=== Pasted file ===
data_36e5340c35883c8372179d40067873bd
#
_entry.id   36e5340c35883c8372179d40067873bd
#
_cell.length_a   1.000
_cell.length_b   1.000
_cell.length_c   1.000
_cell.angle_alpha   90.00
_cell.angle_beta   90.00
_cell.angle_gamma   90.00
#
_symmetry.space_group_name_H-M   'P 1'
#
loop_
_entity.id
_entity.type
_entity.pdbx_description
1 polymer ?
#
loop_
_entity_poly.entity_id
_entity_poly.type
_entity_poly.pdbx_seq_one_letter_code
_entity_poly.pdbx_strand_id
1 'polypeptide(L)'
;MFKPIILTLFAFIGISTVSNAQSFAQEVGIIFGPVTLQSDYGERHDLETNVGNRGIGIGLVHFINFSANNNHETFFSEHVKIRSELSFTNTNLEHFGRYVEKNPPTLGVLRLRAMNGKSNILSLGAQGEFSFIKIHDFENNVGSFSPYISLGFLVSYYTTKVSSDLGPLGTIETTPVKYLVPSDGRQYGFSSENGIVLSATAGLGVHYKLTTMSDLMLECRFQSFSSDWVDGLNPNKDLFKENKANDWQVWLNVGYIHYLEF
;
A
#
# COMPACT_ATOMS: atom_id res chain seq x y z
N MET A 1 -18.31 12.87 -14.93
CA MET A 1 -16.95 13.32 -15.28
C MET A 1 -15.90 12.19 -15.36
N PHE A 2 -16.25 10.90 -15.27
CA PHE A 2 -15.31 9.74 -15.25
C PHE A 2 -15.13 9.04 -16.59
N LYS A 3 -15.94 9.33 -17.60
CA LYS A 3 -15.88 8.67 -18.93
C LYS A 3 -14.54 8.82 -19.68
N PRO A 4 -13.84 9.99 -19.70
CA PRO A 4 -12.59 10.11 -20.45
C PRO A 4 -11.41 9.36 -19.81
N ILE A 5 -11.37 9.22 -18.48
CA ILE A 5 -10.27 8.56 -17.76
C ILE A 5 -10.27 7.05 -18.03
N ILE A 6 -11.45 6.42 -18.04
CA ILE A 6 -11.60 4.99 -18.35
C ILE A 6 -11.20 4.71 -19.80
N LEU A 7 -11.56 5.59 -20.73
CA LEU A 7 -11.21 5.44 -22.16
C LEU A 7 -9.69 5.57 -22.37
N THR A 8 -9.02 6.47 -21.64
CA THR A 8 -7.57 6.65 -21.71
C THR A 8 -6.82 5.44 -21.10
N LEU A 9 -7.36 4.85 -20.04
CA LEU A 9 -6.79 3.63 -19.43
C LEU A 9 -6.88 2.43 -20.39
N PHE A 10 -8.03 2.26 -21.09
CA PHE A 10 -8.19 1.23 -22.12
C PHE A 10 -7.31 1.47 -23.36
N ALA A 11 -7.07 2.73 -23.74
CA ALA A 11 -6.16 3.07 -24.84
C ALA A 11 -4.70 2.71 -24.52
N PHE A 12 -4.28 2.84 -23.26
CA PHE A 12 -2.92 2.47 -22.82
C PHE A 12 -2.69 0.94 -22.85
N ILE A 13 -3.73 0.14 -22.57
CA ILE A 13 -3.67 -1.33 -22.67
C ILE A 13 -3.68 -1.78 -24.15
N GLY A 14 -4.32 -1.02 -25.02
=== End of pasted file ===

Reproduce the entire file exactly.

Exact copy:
data_36e5340c35883c8372179d40067873bd
#
_entry.id   36e5340c35883c8372179d40067873bd
#
_cell.length_a   1.000
_cell.length_b   1.000
_cell.length_c   1.000
_cell.angle_alpha   90.00
_cell.angle_beta   90.00
_cell.angle_gamma   90.00
#
_symmetry.space_group_name_H-M   'P 1'
#
loop_
_entity.id
_entity.type
_entity.pdbx_description
1 polymer ?
#
loop_
_entity_poly.entity_id
_entity_poly.type
_entity_poly.pdbx_seq_one_letter_code
_entity_poly.pdbx_strand_id
1 'polypeptide(L)'
;MFKPIILTLFAFIGISTVSNAQSFAQEVGIIFGPVTLQSDYGERHDLETNVGNRGIGIGLVHFINFSANNNHETFFSEHVKIRSELSFTNTNLEHFGRYVEKNPPTLGVLRLRAMNGKSNILSLGAQGEFSFIKIHDFENNVGSFSPYISLGFLVSYYTTKVSSDLGPLGTIETTPVKYLVPSDGRQYGFSSENGIVLSATAGLGVHYKLTTMSDLMLECRFQSFSSDWVDGLNPNKDLFKENKANDWQVWLNVGYIHYLEF
;
A
#
# COMPACT_ATOMS: atom_id res chain seq x y z
N MET A 1 -18.31 12.87 -14.93
CA MET A 1 -16.95 13.32 -15.28
C MET A 1 -15.90 12.19 -15.36
N PHE A 2 -16.25 10.90 -15.27
CA PHE A 2 -15.31 9.74 -15.25
C PHE A 2 -15.13 9.04 -16.59
N LYS A 3 -15.94 9.33 -17.60
CA LYS A 3 -15.88 8.67 -18.93
C LYS A 3 -14.54 8.82 -19.68
N PRO A 4 -13.84 9.99 -19.70
CA PRO A 4 -12.59 10.11 -20.45
C PRO A 4 -11.41 9.36 -19.81
N ILE A 5 -11.37 9.22 -18.48
CA ILE A 5 -10.27 8.56 -17.76
C ILE A 5 -10.27 7.05 -18.03
N ILE A 6 -11.45 6.42 -18.04
CA ILE A 6 -11.60 4.99 -18.35
C ILE A 6 -11.20 4.71 -19.80
N LEU A 7 -11.56 5.59 -20.73
CA LEU A 7 -11.21 5.44 -22.16
C LEU A 7 -9.69 5.57 -22.37
N THR A 8 -9.02 6.47 -21.64
CA THR A 8 -7.57 6.65 -21.71
C THR A 8 -6.82 5.44 -21.10
N LEU A 9 -7.36 4.85 -20.04
CA LEU A 9 -6.79 3.63 -19.43
C LEU A 9 -6.88 2.43 -20.39
N PHE A 10 -8.03 2.26 -21.09
CA PHE A 10 -8.19 1.23 -22.12
C PHE A 10 -7.31 1.47 -23.36
N ALA A 11 -7.07 2.73 -23.74
CA ALA A 11 -6.16 3.07 -24.84
C ALA A 11 -4.70 2.71 -24.52
N PHE A 12 -4.28 2.84 -23.26
CA PHE A 12 -2.92 2.47 -22.82
C PHE A 12 -2.69 0.94 -22.85
N ILE A 13 -3.73 0.14 -22.57
CA ILE A 13 -3.67 -1.33 -22.67
C ILE A 13 -3.68 -1.78 -24.15
N GLY A 14 -4.32 -1.02 -25.02